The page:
She’ll tell the council the truth, or... at least Master Koon. Master Kenobi is still a padawan, but she can tell Master Koon.
She already told Jango Fett, of all people.
Her head snaps up. She hasn’t been a padawan in over fifteen years. It’s weird to hear. “I’m sorry, what?”
“I asked if you wanted some time to think it over before I presented the offer to Fett,” Depa says.
Ahsoka gets the distinct feeling that Depa is planning a report to the Council that has ‘needs a mind healer’ underlined at least three times.
“No, I’m--I’m fine. That sounds like a good plan.”
“I’ll speak with him, then. Would you like to come with?”
"No, thank you.”
Fett agrees. Ahsoka’s pretty sure it’s all to do with Rex and maybe Leia. It’s probably nothing to do with ‘Sokari.’ She’s a Jedi, an adult in mind and in body, or at least close enough to count. She’s a damn sight more ‘enemy’ to Fett than the other two are. Not as much as Depa, maybe, but Fett’s been playing nice with her for Leia’s sake.
He plays nice with Ahsoka for Rex’s. That’s all.
They’re only a few planets over from the meeting point, and they have a few days to hang around before the escort meets them. Depa hadn’t given them a name--apparently it could have compromised the opsec for the Jedi team--but Ahsoka’s pretty sure she’ll be able to identify almost anyone. She gets the feeling that the Force is going to send her a familiar face, just as it did Master Padawan Billaba.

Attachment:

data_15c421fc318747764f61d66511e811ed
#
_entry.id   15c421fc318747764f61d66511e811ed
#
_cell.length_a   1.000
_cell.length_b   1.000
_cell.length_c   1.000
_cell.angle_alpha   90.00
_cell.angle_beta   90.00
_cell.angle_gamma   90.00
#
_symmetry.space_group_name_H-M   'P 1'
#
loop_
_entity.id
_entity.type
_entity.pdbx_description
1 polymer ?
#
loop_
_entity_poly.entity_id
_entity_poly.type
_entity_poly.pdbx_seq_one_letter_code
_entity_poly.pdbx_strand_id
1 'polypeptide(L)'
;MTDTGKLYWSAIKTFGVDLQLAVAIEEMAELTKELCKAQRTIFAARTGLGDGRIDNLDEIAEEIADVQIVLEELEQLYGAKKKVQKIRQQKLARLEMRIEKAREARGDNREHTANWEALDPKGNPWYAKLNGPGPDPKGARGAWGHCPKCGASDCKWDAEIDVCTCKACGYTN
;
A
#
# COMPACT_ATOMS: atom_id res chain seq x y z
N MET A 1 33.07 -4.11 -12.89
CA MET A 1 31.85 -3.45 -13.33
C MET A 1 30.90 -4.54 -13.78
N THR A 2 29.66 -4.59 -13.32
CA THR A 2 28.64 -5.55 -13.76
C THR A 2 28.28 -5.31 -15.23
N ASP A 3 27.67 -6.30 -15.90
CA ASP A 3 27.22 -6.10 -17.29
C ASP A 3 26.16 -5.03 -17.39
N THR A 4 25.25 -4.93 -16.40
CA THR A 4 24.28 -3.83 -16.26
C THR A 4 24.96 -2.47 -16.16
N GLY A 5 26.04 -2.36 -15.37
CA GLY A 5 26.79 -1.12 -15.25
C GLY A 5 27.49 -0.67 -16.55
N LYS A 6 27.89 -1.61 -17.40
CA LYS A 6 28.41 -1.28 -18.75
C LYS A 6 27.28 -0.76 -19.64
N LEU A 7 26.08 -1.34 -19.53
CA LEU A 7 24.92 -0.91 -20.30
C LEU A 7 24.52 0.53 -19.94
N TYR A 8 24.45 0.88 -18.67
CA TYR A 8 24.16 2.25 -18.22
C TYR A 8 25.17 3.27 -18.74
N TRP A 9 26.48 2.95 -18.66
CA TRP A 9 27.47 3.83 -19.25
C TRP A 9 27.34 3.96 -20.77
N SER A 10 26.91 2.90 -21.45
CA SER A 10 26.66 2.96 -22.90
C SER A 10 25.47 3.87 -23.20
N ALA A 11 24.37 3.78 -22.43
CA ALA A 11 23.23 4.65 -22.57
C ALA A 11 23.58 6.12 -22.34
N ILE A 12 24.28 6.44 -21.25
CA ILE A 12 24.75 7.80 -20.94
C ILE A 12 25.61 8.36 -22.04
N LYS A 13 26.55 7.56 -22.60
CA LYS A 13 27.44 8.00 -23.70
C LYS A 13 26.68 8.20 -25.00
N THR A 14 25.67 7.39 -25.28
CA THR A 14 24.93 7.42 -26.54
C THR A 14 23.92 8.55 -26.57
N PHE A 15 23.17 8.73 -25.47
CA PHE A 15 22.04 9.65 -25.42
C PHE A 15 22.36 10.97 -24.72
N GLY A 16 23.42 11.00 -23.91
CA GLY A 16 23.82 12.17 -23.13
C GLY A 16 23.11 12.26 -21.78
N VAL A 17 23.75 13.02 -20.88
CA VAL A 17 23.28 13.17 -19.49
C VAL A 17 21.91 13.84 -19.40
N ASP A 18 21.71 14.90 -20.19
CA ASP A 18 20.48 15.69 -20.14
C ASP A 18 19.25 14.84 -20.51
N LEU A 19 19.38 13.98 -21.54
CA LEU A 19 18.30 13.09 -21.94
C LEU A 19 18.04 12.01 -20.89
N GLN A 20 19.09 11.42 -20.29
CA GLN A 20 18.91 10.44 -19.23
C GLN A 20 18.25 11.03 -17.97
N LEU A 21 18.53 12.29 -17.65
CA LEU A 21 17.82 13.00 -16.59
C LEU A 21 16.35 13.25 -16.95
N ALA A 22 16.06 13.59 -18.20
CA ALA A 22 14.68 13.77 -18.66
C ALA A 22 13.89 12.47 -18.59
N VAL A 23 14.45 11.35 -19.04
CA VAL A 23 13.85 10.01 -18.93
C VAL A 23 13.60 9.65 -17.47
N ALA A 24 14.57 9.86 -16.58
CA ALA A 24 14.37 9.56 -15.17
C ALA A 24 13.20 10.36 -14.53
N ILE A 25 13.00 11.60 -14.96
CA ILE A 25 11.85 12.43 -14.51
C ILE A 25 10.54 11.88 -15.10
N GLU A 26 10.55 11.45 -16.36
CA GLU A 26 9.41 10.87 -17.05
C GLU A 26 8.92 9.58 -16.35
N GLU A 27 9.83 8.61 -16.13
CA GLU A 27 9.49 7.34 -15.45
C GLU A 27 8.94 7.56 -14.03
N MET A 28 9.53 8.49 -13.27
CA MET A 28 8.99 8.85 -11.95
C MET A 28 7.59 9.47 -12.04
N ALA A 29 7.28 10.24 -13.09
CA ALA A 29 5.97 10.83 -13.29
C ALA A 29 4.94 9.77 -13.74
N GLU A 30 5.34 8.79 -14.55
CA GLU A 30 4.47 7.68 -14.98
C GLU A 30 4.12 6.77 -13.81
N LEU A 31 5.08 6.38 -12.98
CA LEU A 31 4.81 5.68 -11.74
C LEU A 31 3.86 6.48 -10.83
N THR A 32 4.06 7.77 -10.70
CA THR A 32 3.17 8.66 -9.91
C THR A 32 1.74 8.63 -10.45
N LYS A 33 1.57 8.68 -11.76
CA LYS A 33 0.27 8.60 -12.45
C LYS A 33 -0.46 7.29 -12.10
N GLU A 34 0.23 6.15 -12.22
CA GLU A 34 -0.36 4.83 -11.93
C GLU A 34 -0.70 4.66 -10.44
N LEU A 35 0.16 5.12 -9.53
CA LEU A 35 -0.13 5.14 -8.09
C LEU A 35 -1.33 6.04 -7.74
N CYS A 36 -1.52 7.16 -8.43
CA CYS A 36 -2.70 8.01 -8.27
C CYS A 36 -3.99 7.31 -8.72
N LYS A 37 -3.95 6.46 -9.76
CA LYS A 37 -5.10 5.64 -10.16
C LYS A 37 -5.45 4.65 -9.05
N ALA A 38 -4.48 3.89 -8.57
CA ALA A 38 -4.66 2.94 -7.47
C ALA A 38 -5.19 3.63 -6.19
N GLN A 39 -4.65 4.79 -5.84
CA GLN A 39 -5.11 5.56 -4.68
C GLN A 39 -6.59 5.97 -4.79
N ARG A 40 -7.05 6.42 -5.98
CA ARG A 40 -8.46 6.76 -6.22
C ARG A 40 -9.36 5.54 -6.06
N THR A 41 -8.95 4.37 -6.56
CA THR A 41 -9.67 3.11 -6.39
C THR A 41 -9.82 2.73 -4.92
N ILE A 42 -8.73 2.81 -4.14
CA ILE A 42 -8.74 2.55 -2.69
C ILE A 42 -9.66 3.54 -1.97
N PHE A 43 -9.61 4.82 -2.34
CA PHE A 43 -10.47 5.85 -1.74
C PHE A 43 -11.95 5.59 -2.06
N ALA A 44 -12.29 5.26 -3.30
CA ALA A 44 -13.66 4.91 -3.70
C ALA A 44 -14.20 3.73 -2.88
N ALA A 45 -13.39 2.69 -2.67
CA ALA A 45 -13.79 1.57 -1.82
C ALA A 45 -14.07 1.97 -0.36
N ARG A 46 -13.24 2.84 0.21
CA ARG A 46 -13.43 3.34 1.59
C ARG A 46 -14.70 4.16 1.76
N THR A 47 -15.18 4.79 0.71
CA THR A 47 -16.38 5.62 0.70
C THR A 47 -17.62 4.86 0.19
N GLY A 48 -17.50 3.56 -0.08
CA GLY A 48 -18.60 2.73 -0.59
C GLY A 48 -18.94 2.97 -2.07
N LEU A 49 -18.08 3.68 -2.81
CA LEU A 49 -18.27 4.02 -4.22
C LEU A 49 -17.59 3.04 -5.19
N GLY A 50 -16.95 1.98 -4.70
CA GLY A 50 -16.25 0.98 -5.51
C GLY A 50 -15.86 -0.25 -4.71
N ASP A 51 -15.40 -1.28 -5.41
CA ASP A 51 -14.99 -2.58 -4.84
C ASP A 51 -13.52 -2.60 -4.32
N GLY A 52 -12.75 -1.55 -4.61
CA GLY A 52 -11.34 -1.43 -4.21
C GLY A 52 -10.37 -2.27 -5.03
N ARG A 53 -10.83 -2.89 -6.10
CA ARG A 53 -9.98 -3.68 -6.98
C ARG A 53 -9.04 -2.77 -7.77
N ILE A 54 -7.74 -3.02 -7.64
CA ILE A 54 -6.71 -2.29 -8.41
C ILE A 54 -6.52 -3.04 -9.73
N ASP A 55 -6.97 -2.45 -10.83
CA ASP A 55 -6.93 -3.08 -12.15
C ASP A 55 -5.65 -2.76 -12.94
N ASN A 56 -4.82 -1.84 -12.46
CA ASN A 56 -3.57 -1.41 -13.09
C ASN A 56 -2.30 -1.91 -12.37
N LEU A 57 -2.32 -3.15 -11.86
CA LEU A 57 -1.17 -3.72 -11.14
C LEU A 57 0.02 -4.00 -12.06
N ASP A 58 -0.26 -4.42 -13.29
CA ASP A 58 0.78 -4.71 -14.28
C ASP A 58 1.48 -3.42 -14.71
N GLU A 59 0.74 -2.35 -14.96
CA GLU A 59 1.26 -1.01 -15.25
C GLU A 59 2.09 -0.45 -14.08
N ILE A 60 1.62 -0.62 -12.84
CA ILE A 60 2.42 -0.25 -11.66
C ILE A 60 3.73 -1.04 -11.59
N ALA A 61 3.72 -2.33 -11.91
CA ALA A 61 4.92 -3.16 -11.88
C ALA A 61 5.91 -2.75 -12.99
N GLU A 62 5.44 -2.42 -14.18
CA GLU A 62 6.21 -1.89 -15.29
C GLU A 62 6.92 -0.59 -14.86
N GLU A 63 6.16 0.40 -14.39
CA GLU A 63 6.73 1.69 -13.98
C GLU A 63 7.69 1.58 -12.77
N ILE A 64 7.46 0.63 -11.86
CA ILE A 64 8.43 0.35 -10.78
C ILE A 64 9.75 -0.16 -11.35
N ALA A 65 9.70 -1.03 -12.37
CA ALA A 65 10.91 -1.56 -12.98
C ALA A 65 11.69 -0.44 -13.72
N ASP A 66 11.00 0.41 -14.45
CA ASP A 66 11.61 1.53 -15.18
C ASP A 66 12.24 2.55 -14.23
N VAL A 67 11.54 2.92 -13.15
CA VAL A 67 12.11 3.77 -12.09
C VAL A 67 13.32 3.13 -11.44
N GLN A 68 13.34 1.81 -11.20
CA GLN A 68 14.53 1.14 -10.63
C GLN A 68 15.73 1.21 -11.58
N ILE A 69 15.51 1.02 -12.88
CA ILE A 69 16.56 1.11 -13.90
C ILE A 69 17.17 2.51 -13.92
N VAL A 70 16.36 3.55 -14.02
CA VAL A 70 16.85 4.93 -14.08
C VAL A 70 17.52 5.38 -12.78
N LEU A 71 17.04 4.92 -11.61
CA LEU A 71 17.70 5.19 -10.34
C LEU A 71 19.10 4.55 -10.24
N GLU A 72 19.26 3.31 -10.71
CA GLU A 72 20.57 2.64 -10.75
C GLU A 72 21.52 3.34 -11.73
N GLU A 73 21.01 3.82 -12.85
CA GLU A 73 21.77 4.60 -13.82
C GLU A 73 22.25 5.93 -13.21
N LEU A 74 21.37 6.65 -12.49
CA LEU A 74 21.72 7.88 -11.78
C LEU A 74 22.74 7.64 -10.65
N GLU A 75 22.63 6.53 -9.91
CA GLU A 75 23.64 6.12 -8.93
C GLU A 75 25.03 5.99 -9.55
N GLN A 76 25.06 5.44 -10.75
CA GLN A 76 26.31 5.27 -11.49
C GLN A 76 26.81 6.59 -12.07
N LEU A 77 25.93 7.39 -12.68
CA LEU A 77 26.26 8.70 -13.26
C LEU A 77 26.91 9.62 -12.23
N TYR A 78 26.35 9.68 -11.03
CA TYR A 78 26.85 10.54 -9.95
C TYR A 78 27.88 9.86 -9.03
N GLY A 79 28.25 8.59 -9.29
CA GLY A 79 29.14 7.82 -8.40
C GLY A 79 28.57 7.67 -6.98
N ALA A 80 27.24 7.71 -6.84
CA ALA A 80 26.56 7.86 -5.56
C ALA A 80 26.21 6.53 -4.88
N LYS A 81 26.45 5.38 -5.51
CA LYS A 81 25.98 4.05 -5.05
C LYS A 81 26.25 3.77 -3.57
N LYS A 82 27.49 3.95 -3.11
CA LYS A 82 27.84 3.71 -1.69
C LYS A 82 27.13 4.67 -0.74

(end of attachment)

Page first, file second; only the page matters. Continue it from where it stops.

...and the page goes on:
Ahsoka lets herself feel the world around her. It’s dark and dreary, in the sense that the beaten-down port is full of petty crimes and less petty horrors, but it’s still lighter than most of the Empire had been. She sneaks away from the ship at night, ignoring Fett at her back, and performs a bit of vigilante justice while she can. She’ll be banned from doing so as soon as she’s reinstated as a Jedi, probably, but for now... for now, she can look at the drug cartels and ‘they’re not slaves, really’ workers and do something to help.
She doesn’t use her sabers. She doesn’t need to. It’s been a long time since she has, for small fry like these.
“What are you doing?” Fett asks her, landing heavily behind her back.
“Chip removal,” she says, hand pressed to the slave’s leg. Her eyes are closed, but she can hear him shifting. “Let me concentrate, I don’t have a meddroid for this.”
He’s silent until she finishes, and waits until the people she’s helped are on their way to the planet’s freedom routes. He doesn’t ask what she did with the owners.
“You’ve done this before.”
“Regularly,” she confirms. “You?”